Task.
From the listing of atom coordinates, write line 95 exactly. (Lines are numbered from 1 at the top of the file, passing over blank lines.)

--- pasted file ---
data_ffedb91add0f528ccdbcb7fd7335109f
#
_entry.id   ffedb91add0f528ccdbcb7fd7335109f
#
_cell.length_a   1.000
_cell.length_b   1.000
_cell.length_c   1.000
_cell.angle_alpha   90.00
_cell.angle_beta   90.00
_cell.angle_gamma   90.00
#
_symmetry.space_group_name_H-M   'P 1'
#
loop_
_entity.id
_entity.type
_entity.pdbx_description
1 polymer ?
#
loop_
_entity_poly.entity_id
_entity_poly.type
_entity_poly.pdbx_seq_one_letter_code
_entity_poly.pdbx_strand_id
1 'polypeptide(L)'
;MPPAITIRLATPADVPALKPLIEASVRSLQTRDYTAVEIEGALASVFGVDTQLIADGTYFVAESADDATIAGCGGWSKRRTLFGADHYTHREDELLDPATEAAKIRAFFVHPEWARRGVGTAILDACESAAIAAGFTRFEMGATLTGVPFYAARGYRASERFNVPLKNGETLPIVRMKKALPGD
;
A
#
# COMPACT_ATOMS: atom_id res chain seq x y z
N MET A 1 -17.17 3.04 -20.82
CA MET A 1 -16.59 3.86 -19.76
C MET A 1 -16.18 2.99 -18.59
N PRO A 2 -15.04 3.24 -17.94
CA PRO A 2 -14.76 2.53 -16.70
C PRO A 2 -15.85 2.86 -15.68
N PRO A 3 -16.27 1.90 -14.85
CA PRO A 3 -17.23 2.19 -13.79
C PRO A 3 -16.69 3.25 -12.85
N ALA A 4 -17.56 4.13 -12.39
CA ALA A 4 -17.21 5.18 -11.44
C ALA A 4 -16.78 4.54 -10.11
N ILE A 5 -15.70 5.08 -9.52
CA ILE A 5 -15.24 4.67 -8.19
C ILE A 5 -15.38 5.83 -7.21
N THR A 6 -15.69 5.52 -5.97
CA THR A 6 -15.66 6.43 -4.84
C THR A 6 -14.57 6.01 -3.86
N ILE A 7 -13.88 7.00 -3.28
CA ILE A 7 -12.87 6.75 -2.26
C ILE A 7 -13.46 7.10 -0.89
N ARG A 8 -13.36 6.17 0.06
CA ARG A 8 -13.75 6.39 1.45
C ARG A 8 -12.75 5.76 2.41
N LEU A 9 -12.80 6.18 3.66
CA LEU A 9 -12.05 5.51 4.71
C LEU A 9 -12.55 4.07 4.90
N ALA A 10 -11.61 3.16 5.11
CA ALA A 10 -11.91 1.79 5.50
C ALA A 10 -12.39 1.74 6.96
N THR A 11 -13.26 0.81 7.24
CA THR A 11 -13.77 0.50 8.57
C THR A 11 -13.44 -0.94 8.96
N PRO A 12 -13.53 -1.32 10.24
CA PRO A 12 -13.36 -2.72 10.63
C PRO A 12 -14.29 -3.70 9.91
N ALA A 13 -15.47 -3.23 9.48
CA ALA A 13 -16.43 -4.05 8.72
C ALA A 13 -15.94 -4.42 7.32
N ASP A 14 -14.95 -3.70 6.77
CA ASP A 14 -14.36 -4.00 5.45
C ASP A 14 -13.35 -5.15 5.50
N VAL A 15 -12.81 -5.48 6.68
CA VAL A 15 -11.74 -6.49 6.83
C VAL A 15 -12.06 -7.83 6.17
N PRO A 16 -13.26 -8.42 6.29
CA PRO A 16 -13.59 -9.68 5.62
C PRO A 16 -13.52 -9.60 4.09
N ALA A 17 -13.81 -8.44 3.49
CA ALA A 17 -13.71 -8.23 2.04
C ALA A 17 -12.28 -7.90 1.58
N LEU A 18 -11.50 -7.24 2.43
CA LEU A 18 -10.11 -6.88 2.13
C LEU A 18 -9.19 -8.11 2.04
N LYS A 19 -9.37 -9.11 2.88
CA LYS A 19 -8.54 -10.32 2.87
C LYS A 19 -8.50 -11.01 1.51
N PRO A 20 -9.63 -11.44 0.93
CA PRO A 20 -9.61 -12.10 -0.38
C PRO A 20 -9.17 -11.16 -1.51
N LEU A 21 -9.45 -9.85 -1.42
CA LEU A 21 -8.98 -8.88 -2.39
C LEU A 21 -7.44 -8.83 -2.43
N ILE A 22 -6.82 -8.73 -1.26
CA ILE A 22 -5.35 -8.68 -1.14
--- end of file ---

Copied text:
CA ILE A 22 -5.35 -8.68 -1.14